The leading news publishers, including IAC, The New York Times, News Corp, and Axel Springer, are very close to forming a coalition to fight AI companies that use their data to train their models without consent. The group is considering leading a lawsuit and pressing for legislative action, reported Semafor, citing unnamed sources at the companies that would become part of the coalition.
Barry Diller, the media mogul and Chairman of IAC had criticized AI companies earlier this year, saying that they could cannibalize their business by sucking up the data and present it to the users on their platforms in repackaged form. He argued that the publishing industry needs to get together o n this and tell the AI companies that they cannot scrape their data until they work out systems where publishers get compensated in some form.
He also explained that publishers had to rebuild their businesses after giving away content for free at the start of search and social media era, “It literally took almost 20 years for publishers to say it’s not free and that began paywalls and subscription services but the amount of destruction that took place at the beginning when it was declared a free medium media was enormous and I think today is potentially analogous to that.”
IAC CEO Joey Levin who is playing one of the most important roles in the coalition commented on the issue by saying without discussing too many details, “The thing that everyone wants to talk about is whether AI is going take over the world to eliminate humans and all that.” But AI taking over the media “could be more profound than that sort of sci-fi fear.”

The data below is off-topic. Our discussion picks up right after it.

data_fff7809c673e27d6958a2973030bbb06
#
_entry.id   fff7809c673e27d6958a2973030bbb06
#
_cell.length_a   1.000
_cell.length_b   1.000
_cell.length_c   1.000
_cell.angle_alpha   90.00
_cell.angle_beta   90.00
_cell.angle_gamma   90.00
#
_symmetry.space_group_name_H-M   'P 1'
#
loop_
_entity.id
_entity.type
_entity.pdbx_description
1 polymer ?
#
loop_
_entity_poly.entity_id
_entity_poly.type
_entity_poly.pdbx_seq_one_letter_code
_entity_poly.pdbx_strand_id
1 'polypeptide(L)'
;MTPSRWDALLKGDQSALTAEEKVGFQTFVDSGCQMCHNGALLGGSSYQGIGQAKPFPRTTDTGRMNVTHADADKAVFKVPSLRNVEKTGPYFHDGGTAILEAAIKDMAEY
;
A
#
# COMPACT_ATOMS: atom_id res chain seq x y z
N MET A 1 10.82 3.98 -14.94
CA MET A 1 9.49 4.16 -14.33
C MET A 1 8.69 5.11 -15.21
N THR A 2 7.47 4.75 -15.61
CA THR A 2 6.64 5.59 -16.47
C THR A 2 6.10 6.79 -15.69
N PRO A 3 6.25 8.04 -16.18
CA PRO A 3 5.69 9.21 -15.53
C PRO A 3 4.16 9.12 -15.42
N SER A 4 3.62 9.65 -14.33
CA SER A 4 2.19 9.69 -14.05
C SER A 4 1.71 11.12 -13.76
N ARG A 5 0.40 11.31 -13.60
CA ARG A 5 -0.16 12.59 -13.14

The media company’s CEO further added that the “Search was designed to find the best of the internet. These large language models, or generative AI, are designed to steal the best of the internet.”
The publication reported that technology companies are willing to reach an agreement with publishers where they pay for training data but there’s a big gap in what tech companies want to pay and what publishers are expecting in terms of compensation.
“Tech companies appear to hope that they can placate publishers with, perhaps, eight figures worth of payouts,” noted the report, adding that publishers argue that if these LLMs rely on their inputs, “the share of the value they collect should be commensurate and should run into the billions of dollars across the industry.”
Microsoft’s Corporate Vice President Yusuf Mehdi who leads company’s consumer business had addressed some of the concerns of publishers earlier this year, “First, we want to drive more traffic to publishers in this new world of search. It is a top goal for us, and we measure success in part by how much traffic we are sending from the new Bing/Edge. Second, we want to increase revenue to publishers. We seek to do this by both driving more traffic to them through new features like chat and answers and by also pioneering the future of advertising in these new mediums.”
The company that has plans to introduce ads in its AI-powered chatbot Bing Chat wants to work with publishers and potentially share ad revenue with them.
Amidst all these developments, there has been a notable partnership between OpenAI and ChatGPT. OpenAI has entered into an agreement to license a portion of AP’s text archive, and in return, AP will utilize OpenAI’s technology and product expertise. Additionally, Google has been pitching an AI tool to news organization to help journalists write news articles.